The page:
While many of our readers write to us to express the lack of consciousness and unity in the prisons where they are held, one USW comrade pointed out in ULK 31 h realization that ULK is a venue where conscious prisoners can come together and build, minimizing that isolation. We try to make ULK a tool that helps the development of the growing new prison movement. But primarily it is to be the “voice of the anti-imperialist movement” in U.$. prisons, and it is a Maoist-led project. This not only sets this newsletter apart, but makes for what we believe is a more effective way to address oppression.
Over the years, we’ve received comments from some USW comrades that ULK is too light on international news and analysis. With all the reader surveys we’ve gotten back recently, we’ve had many say they love the content of ULK and like to hear about similar struggles throughout the U.$. prison system. But a few have said they find the prison reporting dry and, more importantly, it does not provide a clear political message to the less ideologically developed comrades. If true this would be a grave error.
Even if we unite the handful of conscious comrades in each prison across the country, we are still only dealing with a small minority of prisoners, not to mention the whole U.$. population. One young comrade recently wrote us, “I write this because I seek advice. At times I feel like giving up trying to fight this fight because it seems like I’m here fighting by myself.”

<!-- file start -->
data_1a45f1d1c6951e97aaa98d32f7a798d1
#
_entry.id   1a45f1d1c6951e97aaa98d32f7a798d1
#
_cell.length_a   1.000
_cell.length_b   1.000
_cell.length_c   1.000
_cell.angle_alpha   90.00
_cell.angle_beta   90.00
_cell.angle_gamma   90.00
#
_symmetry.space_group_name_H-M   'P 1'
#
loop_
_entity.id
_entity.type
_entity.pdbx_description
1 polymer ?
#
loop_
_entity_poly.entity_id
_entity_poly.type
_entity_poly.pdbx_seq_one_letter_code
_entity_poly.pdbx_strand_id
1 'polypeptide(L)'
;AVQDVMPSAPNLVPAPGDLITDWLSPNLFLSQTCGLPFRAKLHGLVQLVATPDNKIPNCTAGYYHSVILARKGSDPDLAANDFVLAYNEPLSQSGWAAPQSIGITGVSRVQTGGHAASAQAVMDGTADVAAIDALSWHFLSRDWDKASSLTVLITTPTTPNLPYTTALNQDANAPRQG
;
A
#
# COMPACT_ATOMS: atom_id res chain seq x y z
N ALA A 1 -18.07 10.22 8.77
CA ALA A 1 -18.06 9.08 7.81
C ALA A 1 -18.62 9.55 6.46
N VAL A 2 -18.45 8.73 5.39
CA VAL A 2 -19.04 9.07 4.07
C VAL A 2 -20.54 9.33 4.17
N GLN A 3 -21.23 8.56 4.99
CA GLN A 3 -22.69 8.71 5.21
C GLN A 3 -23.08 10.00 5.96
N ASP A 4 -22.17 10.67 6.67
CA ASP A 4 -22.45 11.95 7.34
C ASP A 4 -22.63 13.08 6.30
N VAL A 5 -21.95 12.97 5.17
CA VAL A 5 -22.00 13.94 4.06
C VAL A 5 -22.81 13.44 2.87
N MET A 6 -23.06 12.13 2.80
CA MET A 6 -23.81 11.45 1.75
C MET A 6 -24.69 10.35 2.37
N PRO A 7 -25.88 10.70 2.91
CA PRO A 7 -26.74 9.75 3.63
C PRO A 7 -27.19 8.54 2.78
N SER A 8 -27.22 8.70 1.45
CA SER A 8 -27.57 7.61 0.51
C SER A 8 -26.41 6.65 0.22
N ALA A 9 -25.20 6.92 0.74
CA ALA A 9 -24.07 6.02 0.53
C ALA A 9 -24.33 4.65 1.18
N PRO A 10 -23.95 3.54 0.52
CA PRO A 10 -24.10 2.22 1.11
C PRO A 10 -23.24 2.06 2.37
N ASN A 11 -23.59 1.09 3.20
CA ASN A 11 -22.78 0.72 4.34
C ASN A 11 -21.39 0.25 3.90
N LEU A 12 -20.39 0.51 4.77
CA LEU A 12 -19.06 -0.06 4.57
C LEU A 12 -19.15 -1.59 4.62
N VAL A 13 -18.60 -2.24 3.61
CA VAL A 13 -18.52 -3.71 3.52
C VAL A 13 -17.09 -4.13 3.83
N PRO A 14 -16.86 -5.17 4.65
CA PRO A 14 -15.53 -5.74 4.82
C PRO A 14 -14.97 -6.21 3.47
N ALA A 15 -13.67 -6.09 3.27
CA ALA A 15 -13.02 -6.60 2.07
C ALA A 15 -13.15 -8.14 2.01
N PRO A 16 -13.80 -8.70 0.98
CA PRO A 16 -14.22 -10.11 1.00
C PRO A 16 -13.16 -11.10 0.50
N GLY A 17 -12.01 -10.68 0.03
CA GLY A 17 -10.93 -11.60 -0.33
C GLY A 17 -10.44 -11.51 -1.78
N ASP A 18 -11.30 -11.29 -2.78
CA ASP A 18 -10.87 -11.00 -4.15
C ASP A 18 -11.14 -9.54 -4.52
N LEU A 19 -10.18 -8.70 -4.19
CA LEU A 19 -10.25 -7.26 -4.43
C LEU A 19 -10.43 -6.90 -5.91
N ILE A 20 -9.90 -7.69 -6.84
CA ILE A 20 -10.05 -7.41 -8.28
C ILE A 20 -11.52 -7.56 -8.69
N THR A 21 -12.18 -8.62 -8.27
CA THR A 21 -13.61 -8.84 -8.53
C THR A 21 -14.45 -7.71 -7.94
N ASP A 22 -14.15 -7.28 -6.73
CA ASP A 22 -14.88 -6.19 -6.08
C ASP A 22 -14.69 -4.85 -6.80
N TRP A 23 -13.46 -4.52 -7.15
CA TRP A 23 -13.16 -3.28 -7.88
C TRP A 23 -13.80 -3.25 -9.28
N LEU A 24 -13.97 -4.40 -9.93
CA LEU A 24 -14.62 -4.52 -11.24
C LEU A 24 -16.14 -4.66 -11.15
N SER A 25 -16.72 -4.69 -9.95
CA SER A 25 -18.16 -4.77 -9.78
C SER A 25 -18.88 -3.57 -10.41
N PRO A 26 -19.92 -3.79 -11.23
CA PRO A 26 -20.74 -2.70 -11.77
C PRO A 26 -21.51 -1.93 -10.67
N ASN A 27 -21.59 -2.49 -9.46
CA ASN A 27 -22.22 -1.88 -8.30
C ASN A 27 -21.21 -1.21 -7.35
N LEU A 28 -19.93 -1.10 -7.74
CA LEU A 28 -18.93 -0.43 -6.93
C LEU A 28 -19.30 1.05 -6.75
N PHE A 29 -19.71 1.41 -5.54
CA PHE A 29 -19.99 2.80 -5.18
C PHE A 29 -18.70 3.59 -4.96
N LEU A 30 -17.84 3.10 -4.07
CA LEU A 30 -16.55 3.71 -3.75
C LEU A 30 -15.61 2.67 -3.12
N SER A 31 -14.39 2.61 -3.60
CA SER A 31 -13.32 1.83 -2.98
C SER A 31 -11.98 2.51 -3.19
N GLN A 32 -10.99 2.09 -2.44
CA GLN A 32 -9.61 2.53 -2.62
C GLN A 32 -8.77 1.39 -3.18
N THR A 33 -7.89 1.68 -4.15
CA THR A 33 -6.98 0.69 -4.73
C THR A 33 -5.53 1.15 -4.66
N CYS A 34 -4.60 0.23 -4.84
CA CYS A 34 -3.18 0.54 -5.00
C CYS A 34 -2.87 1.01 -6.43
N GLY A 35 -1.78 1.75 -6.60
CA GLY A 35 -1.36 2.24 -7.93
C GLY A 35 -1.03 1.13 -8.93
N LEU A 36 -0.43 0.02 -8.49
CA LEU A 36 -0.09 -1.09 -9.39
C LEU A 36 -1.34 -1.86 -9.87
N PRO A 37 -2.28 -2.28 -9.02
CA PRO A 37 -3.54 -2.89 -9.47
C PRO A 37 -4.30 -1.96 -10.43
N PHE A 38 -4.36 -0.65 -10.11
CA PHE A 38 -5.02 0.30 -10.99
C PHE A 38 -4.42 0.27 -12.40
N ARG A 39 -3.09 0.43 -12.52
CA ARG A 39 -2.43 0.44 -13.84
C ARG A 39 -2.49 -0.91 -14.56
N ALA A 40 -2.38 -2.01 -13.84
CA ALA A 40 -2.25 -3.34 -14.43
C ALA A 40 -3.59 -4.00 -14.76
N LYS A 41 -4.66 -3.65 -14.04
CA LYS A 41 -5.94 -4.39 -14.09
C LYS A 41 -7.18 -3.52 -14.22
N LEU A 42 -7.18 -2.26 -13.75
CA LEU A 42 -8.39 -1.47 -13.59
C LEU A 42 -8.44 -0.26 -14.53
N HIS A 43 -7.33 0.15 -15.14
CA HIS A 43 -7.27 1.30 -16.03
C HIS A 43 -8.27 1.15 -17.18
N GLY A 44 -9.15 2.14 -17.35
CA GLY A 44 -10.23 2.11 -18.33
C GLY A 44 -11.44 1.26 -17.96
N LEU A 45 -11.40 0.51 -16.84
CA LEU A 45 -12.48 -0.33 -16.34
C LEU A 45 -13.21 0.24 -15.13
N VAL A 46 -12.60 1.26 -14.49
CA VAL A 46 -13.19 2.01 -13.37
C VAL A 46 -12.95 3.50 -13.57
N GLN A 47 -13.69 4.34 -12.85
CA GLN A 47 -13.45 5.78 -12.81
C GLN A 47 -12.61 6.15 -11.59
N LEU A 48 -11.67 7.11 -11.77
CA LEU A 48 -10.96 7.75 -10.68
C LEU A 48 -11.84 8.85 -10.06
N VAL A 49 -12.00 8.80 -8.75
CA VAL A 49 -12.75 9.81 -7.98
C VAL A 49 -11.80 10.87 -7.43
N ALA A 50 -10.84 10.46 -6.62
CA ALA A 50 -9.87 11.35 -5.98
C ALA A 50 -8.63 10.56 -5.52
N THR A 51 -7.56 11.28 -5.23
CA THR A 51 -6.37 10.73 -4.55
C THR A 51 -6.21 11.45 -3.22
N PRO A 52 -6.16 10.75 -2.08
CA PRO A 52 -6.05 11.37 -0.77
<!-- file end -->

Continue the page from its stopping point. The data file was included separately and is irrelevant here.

While the day-to-day struggles of USW comrades are primarily focused on the conditions of oppression that the prison masses around them face, a reformist strategy would understandably lead one to defeatism. This is particularly true if you accept our line that Amerikans in general support the current injustice system and have made it what it is today. How could asking them for change ever change anything? That is why we strive to help prisoners build reformist battles in targeted ways that build a movement, while realizing the limitations of such struggles. Campaigns for prison reform are a tactic to push the prison movement to develop.
One important piece of our strategic orientation is the strategic confidence we have from our global class analysis. Basically, our analysis says that the vast majority of the world’s people, a solid 80%, will benefit materially from an end to imperialism. This is why we believe anti-imperialism is destined for success. Subjectively, this can be important to keep in mind in an environment surrounded by class enemies or by those with bourgeois consciousness.
Pulling these theoretical points together into our practice, as editor i will continue to push for international content in each issue of Under Lock & Key, as has been our policy. One way i plan to expand the international connections we make is to have a section in each issue to print news snippets on events from the Third World that demonstrate determined resistance and a broad class consciousness that is opposed to imperialism. We hope that our readers find inspiration in this information that you probably aren’t getting from other news sources. With no further ado, here are a few recent events that help illustrate why we have strategic confidence in the people’s struggle against imperialism.